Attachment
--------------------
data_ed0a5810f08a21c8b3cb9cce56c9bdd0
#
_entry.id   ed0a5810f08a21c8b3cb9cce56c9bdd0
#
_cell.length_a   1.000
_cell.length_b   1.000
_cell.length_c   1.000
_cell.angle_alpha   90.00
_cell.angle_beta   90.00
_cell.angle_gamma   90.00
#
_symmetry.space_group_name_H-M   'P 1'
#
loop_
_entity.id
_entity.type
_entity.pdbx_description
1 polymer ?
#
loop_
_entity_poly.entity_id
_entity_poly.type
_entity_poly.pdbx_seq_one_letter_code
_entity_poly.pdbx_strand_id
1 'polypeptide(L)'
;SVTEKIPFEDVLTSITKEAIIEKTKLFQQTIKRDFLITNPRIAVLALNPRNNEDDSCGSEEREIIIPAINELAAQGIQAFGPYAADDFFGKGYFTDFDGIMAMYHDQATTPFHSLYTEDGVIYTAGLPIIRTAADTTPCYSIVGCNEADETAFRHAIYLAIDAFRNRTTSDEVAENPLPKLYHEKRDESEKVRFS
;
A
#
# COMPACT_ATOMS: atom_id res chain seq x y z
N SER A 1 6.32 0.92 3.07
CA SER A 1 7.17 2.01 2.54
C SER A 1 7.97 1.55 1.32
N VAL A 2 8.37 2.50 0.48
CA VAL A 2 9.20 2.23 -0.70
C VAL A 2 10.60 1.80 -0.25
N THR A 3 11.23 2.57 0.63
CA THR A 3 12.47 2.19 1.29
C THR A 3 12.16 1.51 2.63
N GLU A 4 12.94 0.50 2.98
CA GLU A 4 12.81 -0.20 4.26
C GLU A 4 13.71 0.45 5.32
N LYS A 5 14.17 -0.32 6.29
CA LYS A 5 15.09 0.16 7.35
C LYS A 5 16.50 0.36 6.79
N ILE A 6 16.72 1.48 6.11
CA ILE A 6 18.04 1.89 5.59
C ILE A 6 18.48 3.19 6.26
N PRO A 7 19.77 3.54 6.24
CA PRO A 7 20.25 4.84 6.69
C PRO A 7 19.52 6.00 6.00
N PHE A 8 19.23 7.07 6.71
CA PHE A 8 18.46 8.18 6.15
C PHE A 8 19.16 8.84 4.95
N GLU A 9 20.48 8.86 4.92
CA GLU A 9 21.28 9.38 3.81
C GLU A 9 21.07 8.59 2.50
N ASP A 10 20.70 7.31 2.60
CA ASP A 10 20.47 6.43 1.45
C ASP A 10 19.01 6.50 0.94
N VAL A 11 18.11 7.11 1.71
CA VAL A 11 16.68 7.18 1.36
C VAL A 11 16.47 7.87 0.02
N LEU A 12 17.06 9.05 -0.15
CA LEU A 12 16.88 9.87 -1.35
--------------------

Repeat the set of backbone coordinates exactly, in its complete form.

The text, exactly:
data_ed0a5810f08a21c8b3cb9cce56c9bdd0
#
_entry.id   ed0a5810f08a21c8b3cb9cce56c9bdd0
#
_cell.length_a   1.000
_cell.length_b   1.000
_cell.length_c   1.000
_cell.angle_alpha   90.00
_cell.angle_beta   90.00
_cell.angle_gamma   90.00
#
_symmetry.space_group_name_H-M   'P 1'
#
loop_
_entity.id
_entity.type
_entity.pdbx_description
1 polymer ?
#
loop_
_entity_poly.entity_id
_entity_poly.type
_entity_poly.pdbx_seq_one_letter_code
_entity_poly.pdbx_strand_id
1 'polypeptide(L)'
;SVTEKIPFEDVLTSITKEAIIEKTKLFQQTIKRDFLITNPRIAVLALNPRNNEDDSCGSEEREIIIPAINELAAQGIQAFGPYAADDFFGKGYFTDFDGIMAMYHDQATTPFHSLYTEDGVIYTAGLPIIRTAADTTPCYSIVGCNEADETAFRHAIYLAIDAFRNRTTSDEVAENPLPKLYHEKRDESEKVRFS
;
A
#
# COMPACT_ATOMS: atom_id res chain seq x y z
N SER A 1 6.32 0.92 3.07
CA SER A 1 7.17 2.01 2.54
C SER A 1 7.97 1.55 1.32
N VAL A 2 8.37 2.50 0.48
CA VAL A 2 9.20 2.23 -0.70
C VAL A 2 10.60 1.80 -0.25
N THR A 3 11.23 2.57 0.63
CA THR A 3 12.47 2.19 1.29
C THR A 3 12.16 1.51 2.63
N GLU A 4 12.94 0.50 2.98
CA GLU A 4 12.81 -0.20 4.26
C GLU A 4 13.71 0.45 5.32
N LYS A 5 14.17 -0.32 6.29
CA LYS A 5 15.09 0.16 7.35
C LYS A 5 16.50 0.36 6.79
N ILE A 6 16.72 1.48 6.11
CA ILE A 6 18.04 1.89 5.59
C ILE A 6 18.48 3.19 6.26
N PRO A 7 19.77 3.54 6.24
CA PRO A 7 20.25 4.84 6.69
C PRO A 7 19.52 6.00 6.00
N PHE A 8 19.23 7.07 6.71
CA PHE A 8 18.46 8.18 6.15
C PHE A 8 19.16 8.84 4.95
N GLU A 9 20.48 8.86 4.92
CA GLU A 9 21.28 9.38 3.81
C GLU A 9 21.07 8.59 2.50
N ASP A 10 20.70 7.31 2.60
CA ASP A 10 20.47 6.43 1.45
C ASP A 10 19.01 6.50 0.94
N VAL A 11 18.11 7.11 1.71
CA VAL A 11 16.68 7.18 1.36
C VAL A 11 16.47 7.87 0.02
N LEU A 12 17.06 9.05 -0.15
CA LEU A 12 16.88 9.87 -1.35